Parish Councillor Peter Rose, Chairman of the Neighbourhood Plan Steering Committee, writes …
It is just over four years since the Parish Council began the revision of the Neighbourhood Development Plan (NDP). There have been holdups along the way and significant barriers to surmount, causing such a delay. There is much pride and many benefits of living in an historic village but there are also downsides. The main reason that the revision of the plan has taken so long is that the principal site we had allocated within the Plan is part of the Roman and Anglo-Saxon settlement in the village. The initial site allocated was eventually scheduled as a Historic Monument. This meant a re-think and we amended the site location to avoid the scheduled area. The revised site still has some historic features and it has taken prolonged negotiation with Historic England to find a way forward. The independent examination of the Neighbourhood Plan Review finally concluded this month, May 2022, and the examiner recommended it should proceed to referendum.
The main policy in the revised Plan proposes the construction of the Community Hub comprising a new primary school/pre-school and village hall, cross funded by 40-45 houses. The houses will include a number of smaller properties for first time buyers and those wishing to down size; this need was identified in the village survey of 2015. The site is situated alongside Didcot Road, immediately south of the current housing development site. Many people have commented that it would not be possible to fund such an ambitious project, but the generosity of the landowner has contributed to its economic viability.
Neighbourhood Plans were introduced so that local communities could have significant input into the way they developed. Our Plan follows this lead with many policies relating to our quality of life and environment, in addition to the Community Hub project. There are policies that aim to maintain the countryside delineating the village from Didcot, protect significant views both from and into the village, ensure that house design in the future is compatible with the historic nature of the village, identifies the need for more cycle and footpaths, and aims to protect the ecologically sensitive zone, the home of protected Roman snails. There is also a section that identifies key infrastructure projects within the village. The Plan is available on this website for those who would like more detail.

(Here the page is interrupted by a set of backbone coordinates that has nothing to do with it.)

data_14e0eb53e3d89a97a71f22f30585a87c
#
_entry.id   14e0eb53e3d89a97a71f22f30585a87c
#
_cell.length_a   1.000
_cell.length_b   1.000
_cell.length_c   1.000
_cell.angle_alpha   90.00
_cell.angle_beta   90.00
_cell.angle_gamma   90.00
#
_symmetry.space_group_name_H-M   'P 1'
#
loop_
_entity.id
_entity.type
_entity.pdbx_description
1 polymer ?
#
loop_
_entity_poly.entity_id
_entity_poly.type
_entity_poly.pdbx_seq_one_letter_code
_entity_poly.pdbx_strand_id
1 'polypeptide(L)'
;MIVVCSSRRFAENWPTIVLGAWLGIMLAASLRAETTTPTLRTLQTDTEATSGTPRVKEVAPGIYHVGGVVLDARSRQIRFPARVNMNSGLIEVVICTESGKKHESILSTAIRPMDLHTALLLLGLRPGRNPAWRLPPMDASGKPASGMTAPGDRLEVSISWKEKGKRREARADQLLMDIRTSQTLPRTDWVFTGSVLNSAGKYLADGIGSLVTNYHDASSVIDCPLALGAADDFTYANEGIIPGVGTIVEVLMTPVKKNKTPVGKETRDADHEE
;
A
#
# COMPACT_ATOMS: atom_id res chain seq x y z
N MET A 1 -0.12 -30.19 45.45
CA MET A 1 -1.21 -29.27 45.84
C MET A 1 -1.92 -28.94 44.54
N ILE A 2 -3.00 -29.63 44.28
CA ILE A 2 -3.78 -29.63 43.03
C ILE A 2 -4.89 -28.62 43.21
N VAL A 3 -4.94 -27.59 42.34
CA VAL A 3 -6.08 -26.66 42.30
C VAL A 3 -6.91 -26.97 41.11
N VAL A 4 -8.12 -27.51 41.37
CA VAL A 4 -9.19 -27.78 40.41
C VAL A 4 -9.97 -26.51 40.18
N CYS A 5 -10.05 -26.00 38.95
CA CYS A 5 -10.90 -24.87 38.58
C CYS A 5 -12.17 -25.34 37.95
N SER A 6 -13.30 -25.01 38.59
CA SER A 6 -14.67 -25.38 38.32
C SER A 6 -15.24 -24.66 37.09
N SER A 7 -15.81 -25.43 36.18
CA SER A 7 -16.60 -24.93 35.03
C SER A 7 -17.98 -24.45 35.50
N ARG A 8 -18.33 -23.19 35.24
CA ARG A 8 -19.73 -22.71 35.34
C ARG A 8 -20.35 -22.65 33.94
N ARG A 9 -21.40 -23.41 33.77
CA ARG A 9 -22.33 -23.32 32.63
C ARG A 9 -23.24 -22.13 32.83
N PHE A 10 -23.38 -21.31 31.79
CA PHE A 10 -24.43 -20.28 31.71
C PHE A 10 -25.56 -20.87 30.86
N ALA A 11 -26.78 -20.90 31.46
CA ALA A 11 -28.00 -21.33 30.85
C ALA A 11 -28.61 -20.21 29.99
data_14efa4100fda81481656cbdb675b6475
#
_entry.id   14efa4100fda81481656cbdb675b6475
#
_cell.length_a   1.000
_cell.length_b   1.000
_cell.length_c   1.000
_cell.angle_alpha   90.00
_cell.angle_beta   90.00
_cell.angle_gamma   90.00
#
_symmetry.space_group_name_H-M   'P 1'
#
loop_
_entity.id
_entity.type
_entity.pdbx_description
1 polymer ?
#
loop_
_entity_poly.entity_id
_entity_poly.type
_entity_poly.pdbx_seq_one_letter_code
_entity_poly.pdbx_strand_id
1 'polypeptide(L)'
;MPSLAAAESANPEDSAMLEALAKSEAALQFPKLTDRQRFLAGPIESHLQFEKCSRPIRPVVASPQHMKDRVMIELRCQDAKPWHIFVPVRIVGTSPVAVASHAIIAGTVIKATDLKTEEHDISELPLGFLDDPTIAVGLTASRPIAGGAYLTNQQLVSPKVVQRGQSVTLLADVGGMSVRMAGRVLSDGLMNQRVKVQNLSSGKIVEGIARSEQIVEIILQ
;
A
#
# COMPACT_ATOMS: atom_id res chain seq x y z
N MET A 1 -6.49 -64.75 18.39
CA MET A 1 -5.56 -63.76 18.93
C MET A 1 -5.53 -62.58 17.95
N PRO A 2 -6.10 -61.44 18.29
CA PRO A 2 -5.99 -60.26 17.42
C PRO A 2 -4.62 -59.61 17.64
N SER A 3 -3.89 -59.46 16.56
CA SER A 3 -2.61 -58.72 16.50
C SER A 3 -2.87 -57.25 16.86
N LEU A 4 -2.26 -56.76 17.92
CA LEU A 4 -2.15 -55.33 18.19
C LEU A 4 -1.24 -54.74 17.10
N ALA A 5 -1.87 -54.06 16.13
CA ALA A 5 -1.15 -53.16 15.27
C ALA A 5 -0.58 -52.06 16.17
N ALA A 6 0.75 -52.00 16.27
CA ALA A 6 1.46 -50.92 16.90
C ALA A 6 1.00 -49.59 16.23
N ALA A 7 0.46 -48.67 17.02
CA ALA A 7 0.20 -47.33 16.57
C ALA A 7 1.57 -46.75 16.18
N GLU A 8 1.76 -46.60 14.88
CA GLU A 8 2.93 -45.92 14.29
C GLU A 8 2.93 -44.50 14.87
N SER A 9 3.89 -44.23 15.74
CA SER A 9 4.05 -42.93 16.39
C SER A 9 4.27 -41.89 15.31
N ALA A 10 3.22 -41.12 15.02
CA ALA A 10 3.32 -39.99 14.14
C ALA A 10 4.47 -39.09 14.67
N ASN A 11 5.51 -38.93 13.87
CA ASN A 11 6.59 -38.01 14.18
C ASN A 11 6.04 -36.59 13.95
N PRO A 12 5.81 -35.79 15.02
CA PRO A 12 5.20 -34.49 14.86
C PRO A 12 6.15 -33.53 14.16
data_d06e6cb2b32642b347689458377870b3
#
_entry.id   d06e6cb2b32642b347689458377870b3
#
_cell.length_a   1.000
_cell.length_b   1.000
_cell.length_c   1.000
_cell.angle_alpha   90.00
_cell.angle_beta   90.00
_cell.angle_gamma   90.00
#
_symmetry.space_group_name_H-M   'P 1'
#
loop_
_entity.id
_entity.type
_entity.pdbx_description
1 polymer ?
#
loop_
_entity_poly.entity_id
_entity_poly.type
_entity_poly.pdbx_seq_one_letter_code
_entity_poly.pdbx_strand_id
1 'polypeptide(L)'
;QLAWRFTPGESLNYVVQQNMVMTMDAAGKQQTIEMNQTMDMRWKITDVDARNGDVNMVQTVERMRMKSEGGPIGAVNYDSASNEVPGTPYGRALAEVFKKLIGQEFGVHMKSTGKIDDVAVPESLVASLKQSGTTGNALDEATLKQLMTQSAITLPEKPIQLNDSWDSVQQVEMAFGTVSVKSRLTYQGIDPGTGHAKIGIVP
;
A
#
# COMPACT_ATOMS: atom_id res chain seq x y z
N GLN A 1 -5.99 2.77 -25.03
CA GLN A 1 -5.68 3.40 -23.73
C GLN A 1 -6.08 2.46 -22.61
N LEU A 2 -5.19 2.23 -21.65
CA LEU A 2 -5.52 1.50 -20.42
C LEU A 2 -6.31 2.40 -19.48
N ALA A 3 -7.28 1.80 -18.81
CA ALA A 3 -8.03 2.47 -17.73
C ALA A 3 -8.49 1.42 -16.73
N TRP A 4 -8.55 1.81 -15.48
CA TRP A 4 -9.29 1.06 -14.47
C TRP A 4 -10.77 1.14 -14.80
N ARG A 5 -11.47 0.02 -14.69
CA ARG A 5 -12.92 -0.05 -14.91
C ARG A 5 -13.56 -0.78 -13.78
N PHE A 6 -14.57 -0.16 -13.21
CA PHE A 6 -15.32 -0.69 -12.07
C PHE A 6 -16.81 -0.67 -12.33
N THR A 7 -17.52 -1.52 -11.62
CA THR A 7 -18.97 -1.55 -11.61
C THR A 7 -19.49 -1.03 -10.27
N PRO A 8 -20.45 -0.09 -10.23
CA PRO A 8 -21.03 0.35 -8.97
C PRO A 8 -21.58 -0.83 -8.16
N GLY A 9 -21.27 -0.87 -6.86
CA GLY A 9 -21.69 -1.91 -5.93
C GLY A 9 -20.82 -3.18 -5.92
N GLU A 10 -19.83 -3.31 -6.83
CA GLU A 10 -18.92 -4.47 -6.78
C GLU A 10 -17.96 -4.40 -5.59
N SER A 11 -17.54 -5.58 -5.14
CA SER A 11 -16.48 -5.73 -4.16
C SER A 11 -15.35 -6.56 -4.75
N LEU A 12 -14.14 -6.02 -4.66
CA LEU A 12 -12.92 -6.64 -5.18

The Plan has recently gone through an examination by an independent examiner. This process considered the Plan’s compliance with relevant legislative requirements. We should be proud of some of the observations the examiner made:
- “The community has successfully marshalled the capacity to prepare a review of its ‘made’ neighbourhood plan to reflect changing circumstances. This sits at the heart of the localism agenda.”
- “The approach is precisely the type of strategic community-driven development that can be included in neighbourhood plans.”
- “There is a very clear focus on promoting a new Community Hub. This focus has resulted in a short and concise Plan.”
Now that the independent examination has concluded, the district council will consider each of the examiner’s recommendations and decide if the plan should proceed to a referendum of all residents. If the Plan is supported by a simple majority of those who vote, it will become part of development plan for the district and it will be used to guide planning decisions in the parish.
In 2010, Wittenham Vision (village plan) suggested that the village needed a new hall and school. It has taken a long time to get close to this vision, but it would be an amazing achievement if we could pull it off.